Saturday, December 22, 2012

19 Dec 2012
Nashville, TN

The Nashville CBC was held on Dec. 15 and totaled 85 species, a little higher than usual.  There was also one count week species, Barred Owl at Radnor Lake, and 2 possible heard only Sedge Wrens on count day at Warner Parks. The day was mild and mostly cloudy, but with some rain and strong winds. Highlights included 1 Peregrine Falcon in West Meade, 2 Whooping Cranes in Bells Bend, 1 Wilson's Snipe at Poplar Creek, 2 American Woodcock at Bells Bend, 1 Bonaparte's Gull at Radnor Lake, 11 Eastern Screech-Owls (7 at Warner Parks), 4 Red-headed Woodpeckers, 1 Horned Lark and 1 American Pipit at Bells Bend, 8 Red-breasted Nuthatches, 12 Rusty Blackbirds at Bells Bend, 6 Purple Finches, and 23 Pine Siskins. The cranes were on private property. The colored leg bands identify them as birds #1-03 and #8-05 by the International Crane Foundation. These are the same individuals that were observed in the same general area during the 2007 and 2008 Nashville CBCs.
Thank you so much to all who participated. Click on Bird Count Results on the right to see complete results.
Jan Shaw, co-compiler

Sunday, December 9, 2012

Pace Point, Britton Ford, Paris Landing State Park
Henry County, Tennessee
2012 December 8

Fourteen birders, including some from Kentucky, joined forces  on the Saturday NTOS field trip with leader Mike Todd to search  the Kentucky Lake area for birds. The air temperature was  warm, and the lake level was as low as I have ever seen it. In most places it looked like the tide was out. While the rain  held off, the extremely cloudy skies resulted in very low light levels, and fog descended at our last stop. There was little wind and the lake surface looked like glass. There were only small  numbers of diving ducks and no geese besides CANADA were found. However, we did find several species of particular interest, the  best of which was a RED-NECKED GREBE, seen from Pace Point. Duck highlights include plenty of COMMON GOLDENEYEs, GREATER SCAUP, HOODED and RED-BREASTED MERGANSERs. In addition to a number of  COMMON LOONs, a probable RED-THROATED LOON was seen, but was too far away for a firm identification. At least a dozen BALD EAGLEs and several groups of AMERICAN WHITE PELICANs were spotted. We had a total of 44 species. We thank Mike Todd for leading the group.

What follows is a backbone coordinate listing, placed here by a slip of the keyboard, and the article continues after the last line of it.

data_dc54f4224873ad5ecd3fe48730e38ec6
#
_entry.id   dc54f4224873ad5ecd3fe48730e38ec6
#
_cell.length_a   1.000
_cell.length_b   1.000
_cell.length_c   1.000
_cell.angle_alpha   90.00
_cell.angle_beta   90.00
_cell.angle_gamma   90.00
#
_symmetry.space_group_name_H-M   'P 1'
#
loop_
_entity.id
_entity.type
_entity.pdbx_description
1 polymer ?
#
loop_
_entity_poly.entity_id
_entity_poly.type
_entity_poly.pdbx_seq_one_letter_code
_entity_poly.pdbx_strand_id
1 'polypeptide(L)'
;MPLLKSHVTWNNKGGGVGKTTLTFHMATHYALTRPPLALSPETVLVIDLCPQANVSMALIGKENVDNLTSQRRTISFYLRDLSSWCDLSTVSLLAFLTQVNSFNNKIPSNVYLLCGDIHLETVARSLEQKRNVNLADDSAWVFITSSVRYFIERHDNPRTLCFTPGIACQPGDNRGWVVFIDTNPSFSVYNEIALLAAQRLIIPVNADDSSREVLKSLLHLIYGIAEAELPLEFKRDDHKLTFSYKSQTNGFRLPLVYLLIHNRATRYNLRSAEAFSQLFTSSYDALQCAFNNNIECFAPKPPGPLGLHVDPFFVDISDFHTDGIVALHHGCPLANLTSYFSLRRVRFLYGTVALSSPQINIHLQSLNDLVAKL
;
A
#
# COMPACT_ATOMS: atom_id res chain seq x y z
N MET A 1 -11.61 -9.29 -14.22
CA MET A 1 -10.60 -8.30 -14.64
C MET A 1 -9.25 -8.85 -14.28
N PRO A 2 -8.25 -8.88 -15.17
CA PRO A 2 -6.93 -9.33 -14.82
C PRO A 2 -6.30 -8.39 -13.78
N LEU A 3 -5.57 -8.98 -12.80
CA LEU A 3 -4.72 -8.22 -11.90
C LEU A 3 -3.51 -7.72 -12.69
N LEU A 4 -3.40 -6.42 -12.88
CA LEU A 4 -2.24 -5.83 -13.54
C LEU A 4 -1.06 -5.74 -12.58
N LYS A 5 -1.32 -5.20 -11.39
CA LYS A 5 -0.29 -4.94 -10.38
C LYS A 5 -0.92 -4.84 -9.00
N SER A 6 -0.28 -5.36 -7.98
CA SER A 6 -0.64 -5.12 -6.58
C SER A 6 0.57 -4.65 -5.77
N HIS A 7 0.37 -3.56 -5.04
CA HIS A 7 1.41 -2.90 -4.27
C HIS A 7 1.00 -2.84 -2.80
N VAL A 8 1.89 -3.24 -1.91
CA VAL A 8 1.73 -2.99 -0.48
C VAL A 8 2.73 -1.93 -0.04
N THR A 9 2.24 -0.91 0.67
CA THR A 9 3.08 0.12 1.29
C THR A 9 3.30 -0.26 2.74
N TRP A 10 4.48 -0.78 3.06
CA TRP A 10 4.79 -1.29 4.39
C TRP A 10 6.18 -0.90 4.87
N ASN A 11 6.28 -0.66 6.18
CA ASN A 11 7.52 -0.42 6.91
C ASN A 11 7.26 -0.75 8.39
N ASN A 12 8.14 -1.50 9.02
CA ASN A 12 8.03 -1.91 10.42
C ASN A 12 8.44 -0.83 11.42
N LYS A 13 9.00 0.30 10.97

Frank Fekel
NTOS Field Trip Coordinator